AFAICT, a user is just as likely to see Google ads with Froyo 2.3 as with ICS 4.0, so this is more a measure of how the OHA is falling apart due to horrible OEM economics, rather than some failing of Android per se.

  • kankerot

    Tim Cook last week said they have sold 365m ios devices to date. As the first ios device was the iphone in June 2007 there have been 20 quarters of sales of ios devices.
    Your graphs shows about 425m ios devices sold to date. Where have you these extra sales from?

    • Space Gorilla

      Tim Cook said they had sold 365 million iOS devices at the end of March. I believe Horace is simply adding his estimates for the next quarter. You can go back and watch the keynote video, he didn’t say to date. I wonder if he didn’t announce numbers because they have some really huge numbers to unveil in the next quarterly report. My guess would be BIG iPad numbers.

    • It wasn’t Tim Cook but Scott Forstall who said that there were 365 million iOS devices sold through March 30 of this year which is the end of the second fiscal quarter. (1:09:01 in the keynote as available on iTunes). My estimate is for the end of June (as is that of Android since I am sampling the data quarterly). The estimate for iOS sales for the second quarter is published here: (excludes Apple TV units and includes iPod touch units at about 60% of iPods). Adding this quarter’s iOS estimate to the end of last quarter’s actuals yields about 423 million.

  • melci

    Horace, this concentration on smartphone unit sales share ignores the fact that it is meaningless if it doesn’t result in OS and App platform, ecosystem, browser and revenue share as well.

    When you look at these metrics, the picture suddenly becomes very different:

    – 365 million iOS devices vs 300 million Android
    – 84% of mobile gaming revenue captured by iOS (NewZoo)
    – 90% of e-commerce revenue comes from iOS devices (Rich Relevance)
    – 97.3% of business tablet activations are iPad (Good Technologies)
    – 73.9% of business smartphone activations are iPhones (excluding Blackberries)
    – 63% mobile web browser share iOS vs 19% Android (NetMarketshare)
    – 25% of mobile web share is iPhone vs only 16% Android (NetMarketshare)
    – 69% of mobile web share is iOS vs 29% for Android (Chitika)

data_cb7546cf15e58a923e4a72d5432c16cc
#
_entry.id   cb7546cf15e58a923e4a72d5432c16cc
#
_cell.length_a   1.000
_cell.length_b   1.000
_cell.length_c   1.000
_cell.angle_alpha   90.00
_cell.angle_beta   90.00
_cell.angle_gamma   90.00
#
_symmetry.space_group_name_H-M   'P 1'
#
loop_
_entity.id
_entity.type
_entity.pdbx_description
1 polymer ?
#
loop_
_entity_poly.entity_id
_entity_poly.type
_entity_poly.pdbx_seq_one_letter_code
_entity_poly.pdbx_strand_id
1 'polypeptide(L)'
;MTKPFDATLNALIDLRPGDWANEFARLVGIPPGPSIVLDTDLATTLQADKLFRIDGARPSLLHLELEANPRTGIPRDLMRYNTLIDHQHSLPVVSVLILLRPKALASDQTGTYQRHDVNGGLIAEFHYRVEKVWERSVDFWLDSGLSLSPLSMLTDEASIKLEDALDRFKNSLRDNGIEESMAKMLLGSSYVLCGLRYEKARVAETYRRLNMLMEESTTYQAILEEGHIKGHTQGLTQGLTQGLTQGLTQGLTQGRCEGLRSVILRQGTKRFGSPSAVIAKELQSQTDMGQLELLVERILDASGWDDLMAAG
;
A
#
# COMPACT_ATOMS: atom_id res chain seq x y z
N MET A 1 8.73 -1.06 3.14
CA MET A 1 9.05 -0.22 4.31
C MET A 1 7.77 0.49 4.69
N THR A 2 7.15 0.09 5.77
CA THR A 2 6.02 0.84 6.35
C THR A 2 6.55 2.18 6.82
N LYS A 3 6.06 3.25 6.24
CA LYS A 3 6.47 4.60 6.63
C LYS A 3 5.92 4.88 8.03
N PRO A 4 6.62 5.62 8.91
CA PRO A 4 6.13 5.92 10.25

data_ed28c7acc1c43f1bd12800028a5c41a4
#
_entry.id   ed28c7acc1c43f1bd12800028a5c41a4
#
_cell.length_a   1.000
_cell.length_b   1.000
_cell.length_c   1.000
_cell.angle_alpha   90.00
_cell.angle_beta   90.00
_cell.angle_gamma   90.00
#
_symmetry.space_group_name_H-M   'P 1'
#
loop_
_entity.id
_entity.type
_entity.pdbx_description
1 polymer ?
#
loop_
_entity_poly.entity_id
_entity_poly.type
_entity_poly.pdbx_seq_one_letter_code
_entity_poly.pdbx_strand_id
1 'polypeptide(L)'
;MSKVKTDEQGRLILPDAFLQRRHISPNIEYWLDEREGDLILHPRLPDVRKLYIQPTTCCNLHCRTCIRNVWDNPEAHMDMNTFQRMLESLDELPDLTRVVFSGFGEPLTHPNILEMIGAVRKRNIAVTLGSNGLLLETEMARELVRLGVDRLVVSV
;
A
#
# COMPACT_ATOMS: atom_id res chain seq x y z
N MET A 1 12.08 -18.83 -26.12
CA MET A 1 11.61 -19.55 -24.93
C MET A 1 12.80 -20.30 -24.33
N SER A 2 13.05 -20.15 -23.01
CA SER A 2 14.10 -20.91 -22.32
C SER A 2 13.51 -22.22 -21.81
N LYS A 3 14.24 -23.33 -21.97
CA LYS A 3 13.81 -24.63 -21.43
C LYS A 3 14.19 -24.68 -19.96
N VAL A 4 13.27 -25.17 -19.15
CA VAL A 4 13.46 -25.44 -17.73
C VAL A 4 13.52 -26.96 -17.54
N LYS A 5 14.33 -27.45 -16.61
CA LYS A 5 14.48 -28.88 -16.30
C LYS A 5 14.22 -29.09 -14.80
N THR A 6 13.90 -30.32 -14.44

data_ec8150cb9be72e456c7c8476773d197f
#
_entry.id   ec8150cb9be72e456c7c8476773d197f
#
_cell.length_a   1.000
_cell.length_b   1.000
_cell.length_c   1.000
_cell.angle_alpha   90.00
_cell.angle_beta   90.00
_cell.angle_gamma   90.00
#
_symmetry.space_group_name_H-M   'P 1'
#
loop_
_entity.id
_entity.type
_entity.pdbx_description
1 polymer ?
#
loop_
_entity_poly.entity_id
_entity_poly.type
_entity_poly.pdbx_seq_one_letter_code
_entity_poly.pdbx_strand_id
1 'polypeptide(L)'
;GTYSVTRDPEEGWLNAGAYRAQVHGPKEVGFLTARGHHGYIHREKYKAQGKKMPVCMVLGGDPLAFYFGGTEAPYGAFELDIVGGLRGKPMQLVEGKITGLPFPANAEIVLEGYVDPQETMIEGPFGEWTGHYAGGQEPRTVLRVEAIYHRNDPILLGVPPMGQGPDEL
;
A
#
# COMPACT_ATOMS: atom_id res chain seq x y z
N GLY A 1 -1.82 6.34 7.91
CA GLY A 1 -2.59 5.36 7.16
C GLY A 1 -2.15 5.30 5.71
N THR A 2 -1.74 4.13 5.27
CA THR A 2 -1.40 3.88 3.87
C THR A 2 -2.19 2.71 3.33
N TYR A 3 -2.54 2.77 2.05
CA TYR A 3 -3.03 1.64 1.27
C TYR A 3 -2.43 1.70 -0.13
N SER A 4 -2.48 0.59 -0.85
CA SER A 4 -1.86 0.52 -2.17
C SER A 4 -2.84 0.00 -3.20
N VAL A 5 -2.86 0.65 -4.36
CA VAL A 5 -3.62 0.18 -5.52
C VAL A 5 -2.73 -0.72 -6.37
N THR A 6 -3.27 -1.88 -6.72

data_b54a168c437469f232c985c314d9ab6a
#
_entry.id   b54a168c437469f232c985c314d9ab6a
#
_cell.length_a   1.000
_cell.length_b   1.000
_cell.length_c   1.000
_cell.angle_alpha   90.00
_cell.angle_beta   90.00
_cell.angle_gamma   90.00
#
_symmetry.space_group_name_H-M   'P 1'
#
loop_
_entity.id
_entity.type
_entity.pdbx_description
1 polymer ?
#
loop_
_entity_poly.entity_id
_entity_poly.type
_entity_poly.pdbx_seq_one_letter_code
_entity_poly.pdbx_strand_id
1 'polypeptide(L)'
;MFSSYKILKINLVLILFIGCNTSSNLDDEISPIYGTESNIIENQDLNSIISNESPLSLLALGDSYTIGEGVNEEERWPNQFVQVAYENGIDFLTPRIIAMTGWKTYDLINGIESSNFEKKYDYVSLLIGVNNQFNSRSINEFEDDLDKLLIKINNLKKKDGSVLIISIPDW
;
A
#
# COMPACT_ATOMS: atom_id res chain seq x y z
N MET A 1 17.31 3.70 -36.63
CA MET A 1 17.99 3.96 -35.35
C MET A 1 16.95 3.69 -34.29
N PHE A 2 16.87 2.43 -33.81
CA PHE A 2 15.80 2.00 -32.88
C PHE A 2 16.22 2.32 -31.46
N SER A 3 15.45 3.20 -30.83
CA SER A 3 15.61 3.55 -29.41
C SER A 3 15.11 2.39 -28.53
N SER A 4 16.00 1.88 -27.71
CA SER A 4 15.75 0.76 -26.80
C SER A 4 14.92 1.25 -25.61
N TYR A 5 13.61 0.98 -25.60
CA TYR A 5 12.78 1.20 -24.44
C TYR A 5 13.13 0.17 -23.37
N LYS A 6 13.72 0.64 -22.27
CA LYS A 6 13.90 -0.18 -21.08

– 80% of cellular industry profits captured by iPhone (Morgan Keegan)
    – iPhone developer revenue 400% of Android phone revenue (Distimo)
    – IOS developer revenue 6x Android dev revenue (Distimo)
    – New iOS app starts increased from 63% to 73% marketshare (Flurry)
    – Developer mindshare: 89% iPhone, iPad at 88%, Android phones 78.6%, Android tablets 65.9% (Appcelerator)
    – 78% of smartphones at AT&T, 76% at Sprint and 51% at Verizon are iPhones Q1 2012. These 3 carriers make up 80% of of smartphones sold in the USA
    – vast majority of 3rd party hardware peripherals, accessories, media and content target iOS devices 
    Etc etc.

    In contrast, like Symbian before it, all Android has to show is smartphone unit sales share and we all know what happened to Symbian…

    • That’s a great summary of the consumption stats that are popping up with increasing frequency. I wish I could have all these data sets to plot and observe patterns for.

  • simon

    My question is if there is any data out there that attempt to show the product mix of Android.

    Samsung has recently announced that they have sold 50 million Galaxy S and S2 combined in the past few years and that seemed rather low considering Samsung sold almost 100 million smartphones just last fiscal year.

    We never hear about the non-Galaxy S Samsung phones except Note but those non-Galaxy S smartphone are the majority of phones sold by Samsung. Is there any data on Samsung or any other Android manufacturer’s data on what high-end, mid-end, and low-end phones they sell?

    • The occasional activation rate numbers are the only data we have about Android.

    • Android is heavily skewed to the low-end. HTC & Motorola that sold high-end models on non-iPhone carriers in US (VZ & S) have seen their sales whacked when iPhone arrived on those carriers. For $200 and above phones, iPhone has 80-90% share for those carriers. Samsung sells a lot of low-end models, but even the Galaxy prices are attractive. May launch at a high price, but usually come down quickly, and when people aren’t willing to spend $200 or more for iPhone, then they probably don’t have strong preference thus will jump at whatever is cheapest which can be As low as $50 bucks or free given all the promotions they do, opposed to iPhone price never discounted

  • Arv

    Hello, When I see discussions like these, I think for a major part they are so US-centric. Android growth in raw numbers is unbelievable in lower-wage countries like Philippines etc. People always bring up ‘profit’, ‘browser share’ etc. where iOS triumphs. BUT, we are not talking about those. We ARE ONLY talking about raw numbers. A bulk of users who want to replace their ‘feature phone’ with something more modern, who like a big screen, probably do not even have a data plan. Remember, Android is used by a lot of folks without a data plan, as it appeals to people who cannot afford any other

    • What many phone vendors and analysts were surprised by was the speed with which people switched from feature phones to Android. The obvious question is now what will they switch to when their Android phones wear out. What data do we look at in order to try to answer this question?

      • Vigilarus

        Maybe platform-specific app purchases per user per time period, by either revenue or quantity metrics? The greater the familiarization and monetary investment in platform-specific apps, the greater incentive to stay with that OS at replacement time.

  • onmypalm

    I find it disingeneous that the mobile OS adoption chart does not even have a passing comment about Symbian. Why? Because even if it is quickly retreating, it is the one who have sold the most globaly, setting the pace for the late explosion of smartphones in USA, even though it was almost completely absent there